Emerging Treatment Options in Relapsed Refractory Multiple Myeloma - Episode 4
Key opinion leaders consider how the approval of daratumumab in the upfront setting for patients with relapsed multiple myeloma has impacted treatment strategies.
C. Ola Landgren, MD, PhD: I will switch over to Luciano and say, using daratumumab up front, you presented beautiful data at ASH [the American Society of Hematology annual meeting] in 2019 from your MASTER trial. Also, from [Memorial Sloan Kettering Cancer Center], we had one study where we had very similar packaging with DARA [daratumumab], Kyprolis [carfilzomib],Rev/dex [lenalidomide, dexamethasone] same as you had. But you had transplant, and then you stopped therapy if they were MRD [minimal residual disease] negative.
We gave 8 cycles without the transplant and found 70%-plus with MRD negativity and gave them maintenance. It’s a little bit different how we managed that over time, but very similar to begin with. The point here is daratumumab going up front, I mentioned KRd [carfilzomib, lenalidomide, dexamethasone], daratumumab; very powerful, no neuropathy. But VRd [bortezomib, lenalidomide, dexamethasone] with daratumumab; also the GRIFFIN study was updated and shows 51% intent-to-treat 6 cycles VRd DARA [bortezomib, lenalidomide, dexamethasone with daratumumab] with transplant for less than you see with DARA KRd [carfilzomib, lenalidomide, dexamethasone, daratumumab]. I think the field is heading toward using [daratumumab] up front. How will that impact your treatment strategies when they relapse, Luciano?
Luciano Costa, MD, PhD: That’s great, and to go back to a comment about treating patients with biochemical relapse versus clinical relapse; I see the field going away a little from this debate. I thought it was a much harder debate a few years ago, maybe before maintenance therapy was so mainstream. I agree very much with our colleagues on the panel. Now that we have bought into for the most part the concept of continuous therapy, it’s not as much of a decision about starting therapy or not starting therapy; it’s a choice between substituting a failing therapy for one that is likely to work, because everybody for the most part is on maintenance.
Now we get to see behind the curtain, as we get more familiar with MRD data, and we get to appreciate how much disease there is in somebody by the time you have the M spike climbing.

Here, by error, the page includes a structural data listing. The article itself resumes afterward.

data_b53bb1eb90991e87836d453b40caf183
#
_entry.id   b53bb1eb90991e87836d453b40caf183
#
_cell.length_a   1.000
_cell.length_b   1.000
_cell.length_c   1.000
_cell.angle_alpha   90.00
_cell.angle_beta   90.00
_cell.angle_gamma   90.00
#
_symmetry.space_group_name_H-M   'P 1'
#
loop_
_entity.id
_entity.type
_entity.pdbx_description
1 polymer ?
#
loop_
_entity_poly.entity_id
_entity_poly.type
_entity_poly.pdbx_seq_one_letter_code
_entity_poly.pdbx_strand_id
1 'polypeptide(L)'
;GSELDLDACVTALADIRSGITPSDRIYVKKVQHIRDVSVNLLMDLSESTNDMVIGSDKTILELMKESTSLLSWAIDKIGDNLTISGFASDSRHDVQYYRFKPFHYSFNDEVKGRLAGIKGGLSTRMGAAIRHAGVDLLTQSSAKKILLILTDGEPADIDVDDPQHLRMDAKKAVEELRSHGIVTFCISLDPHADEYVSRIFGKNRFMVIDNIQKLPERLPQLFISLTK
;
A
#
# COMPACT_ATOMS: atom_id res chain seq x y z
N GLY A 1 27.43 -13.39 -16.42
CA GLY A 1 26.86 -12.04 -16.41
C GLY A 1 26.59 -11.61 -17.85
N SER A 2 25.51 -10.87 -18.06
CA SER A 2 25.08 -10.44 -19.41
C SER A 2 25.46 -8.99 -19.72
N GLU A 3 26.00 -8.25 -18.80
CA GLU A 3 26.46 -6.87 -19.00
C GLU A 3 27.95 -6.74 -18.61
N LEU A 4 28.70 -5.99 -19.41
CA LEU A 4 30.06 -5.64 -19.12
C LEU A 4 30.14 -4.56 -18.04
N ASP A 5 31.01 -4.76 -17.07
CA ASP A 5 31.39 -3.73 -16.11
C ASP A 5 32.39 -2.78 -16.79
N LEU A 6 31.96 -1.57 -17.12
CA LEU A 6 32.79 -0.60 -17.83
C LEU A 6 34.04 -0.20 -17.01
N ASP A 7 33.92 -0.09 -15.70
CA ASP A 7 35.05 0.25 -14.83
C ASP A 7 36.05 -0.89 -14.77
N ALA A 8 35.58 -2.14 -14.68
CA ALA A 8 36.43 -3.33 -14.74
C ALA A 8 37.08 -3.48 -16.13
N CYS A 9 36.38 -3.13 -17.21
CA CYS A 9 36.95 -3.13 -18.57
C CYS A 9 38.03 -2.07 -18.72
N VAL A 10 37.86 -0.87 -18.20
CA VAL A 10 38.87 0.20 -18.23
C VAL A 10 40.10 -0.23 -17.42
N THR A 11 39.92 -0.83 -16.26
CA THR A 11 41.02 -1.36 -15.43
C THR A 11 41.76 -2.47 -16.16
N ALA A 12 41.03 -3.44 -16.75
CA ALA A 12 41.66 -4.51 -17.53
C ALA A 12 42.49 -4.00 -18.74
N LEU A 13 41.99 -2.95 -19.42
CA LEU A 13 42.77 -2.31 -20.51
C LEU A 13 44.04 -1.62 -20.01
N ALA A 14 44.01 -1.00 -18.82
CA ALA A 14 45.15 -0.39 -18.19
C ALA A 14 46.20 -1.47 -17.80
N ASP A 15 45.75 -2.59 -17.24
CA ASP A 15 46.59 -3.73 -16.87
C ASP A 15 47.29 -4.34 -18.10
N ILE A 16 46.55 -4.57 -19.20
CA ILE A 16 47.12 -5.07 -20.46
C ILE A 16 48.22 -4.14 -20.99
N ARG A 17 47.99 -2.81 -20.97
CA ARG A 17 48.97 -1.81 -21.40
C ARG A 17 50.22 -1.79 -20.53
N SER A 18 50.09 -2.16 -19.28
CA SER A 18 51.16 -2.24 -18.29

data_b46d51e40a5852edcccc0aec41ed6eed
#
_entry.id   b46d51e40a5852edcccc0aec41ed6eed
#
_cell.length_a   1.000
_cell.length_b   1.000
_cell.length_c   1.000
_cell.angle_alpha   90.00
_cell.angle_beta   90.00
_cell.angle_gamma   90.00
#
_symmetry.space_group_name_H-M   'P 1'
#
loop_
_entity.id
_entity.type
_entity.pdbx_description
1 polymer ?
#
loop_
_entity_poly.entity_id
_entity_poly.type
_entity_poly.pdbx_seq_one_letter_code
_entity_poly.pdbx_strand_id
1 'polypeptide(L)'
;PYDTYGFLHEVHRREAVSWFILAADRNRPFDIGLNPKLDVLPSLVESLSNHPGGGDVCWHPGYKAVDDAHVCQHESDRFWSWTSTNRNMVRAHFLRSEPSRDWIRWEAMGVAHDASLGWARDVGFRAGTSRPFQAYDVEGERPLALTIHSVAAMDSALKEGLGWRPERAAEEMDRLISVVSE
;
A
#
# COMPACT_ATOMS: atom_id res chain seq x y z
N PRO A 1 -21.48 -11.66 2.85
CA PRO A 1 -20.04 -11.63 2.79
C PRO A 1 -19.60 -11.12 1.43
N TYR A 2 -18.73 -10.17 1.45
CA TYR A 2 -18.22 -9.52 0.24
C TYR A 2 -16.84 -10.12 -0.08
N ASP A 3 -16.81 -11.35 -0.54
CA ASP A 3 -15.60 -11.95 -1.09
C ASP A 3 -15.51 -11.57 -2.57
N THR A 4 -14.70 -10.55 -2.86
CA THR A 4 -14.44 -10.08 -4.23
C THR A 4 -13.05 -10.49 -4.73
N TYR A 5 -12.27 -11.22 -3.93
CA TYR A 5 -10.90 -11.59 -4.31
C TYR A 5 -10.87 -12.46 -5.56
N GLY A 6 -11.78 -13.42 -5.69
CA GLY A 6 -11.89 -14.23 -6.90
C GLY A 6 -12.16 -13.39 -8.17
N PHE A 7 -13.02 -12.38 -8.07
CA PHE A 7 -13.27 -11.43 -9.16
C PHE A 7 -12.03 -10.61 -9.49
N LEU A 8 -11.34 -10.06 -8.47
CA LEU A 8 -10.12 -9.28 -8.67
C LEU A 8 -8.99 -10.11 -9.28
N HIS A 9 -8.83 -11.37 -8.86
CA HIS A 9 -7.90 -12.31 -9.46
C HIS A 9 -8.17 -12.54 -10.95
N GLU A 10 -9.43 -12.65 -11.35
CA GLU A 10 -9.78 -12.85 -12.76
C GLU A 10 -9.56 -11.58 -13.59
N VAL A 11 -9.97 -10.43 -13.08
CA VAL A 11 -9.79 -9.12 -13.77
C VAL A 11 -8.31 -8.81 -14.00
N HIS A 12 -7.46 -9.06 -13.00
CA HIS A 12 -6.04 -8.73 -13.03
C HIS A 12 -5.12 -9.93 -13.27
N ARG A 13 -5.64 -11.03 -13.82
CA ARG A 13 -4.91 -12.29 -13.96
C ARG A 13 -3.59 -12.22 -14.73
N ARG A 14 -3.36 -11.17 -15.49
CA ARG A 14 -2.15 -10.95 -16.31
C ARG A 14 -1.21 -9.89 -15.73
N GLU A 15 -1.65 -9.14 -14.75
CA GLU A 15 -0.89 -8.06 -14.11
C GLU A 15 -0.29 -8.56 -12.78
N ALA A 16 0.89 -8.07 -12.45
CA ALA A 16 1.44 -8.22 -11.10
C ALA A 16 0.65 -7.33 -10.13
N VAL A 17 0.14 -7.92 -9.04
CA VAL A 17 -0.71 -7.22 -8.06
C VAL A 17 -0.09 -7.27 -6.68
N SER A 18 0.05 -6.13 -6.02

Clearly there is a high-burden clone that is resistant to the therapy that you’re on, one that is growing freely or semi-freely while you keep giving this patient a drug that is toxic. This limits marrow reserve and is very costly. I find it’s much easier to make a point to start therapy based on biochemical response. Of course, you’re not talking about immunofixation turning positive; as soon as I’m confident there is an uptrend, I change therapy.
The question in point is great. Like Ajai mentioned before, if you look at the landscape of trials that informed management on patients with 1 or 3 prior lines of therapy, that [lenalidomide] refractory patient is represented in very few, and the [lenalidomide and daratumumab] refractory patient is represented in none, because those patients did not exist.
It’s going to be very interesting to see what happens with [daratumumab] up front. Many studies like yours, like ours, and even like GRIFFIN, they have [daratumumab] for a certain point of time, and then there’s no more [daratumumab], either no therapy at all or just lenalidomide.
When those patient progress, many of those might benefit from a CD38 monoclonal antibody. And I suspect, I have no data to prove it, but I suspect the further along you are from [daratumumab] the more likely you are to benefit from it. That is pretty much what we saw to keep an analogy, for example, with large cell lymphoma.
But we’re going to eventually hit the situation, particularly if [daratumumab] becomes a mainstream maintenance, which it might if AURIGA and SWOG-1803 turn out to be positive trials. We’re going to have this population that has had 1 line of therapy and then it refractory to both [daratumumab] and [lenalidomide]; that is a going to be totally data-free zone.
Fortunately, none of us have a lot of experience with those patients because they’re rare. For the time being we are resorting to carfilzomib, usually in combination with an alkylator. In the future that will be a place for a novel therapy, either bispecific or not.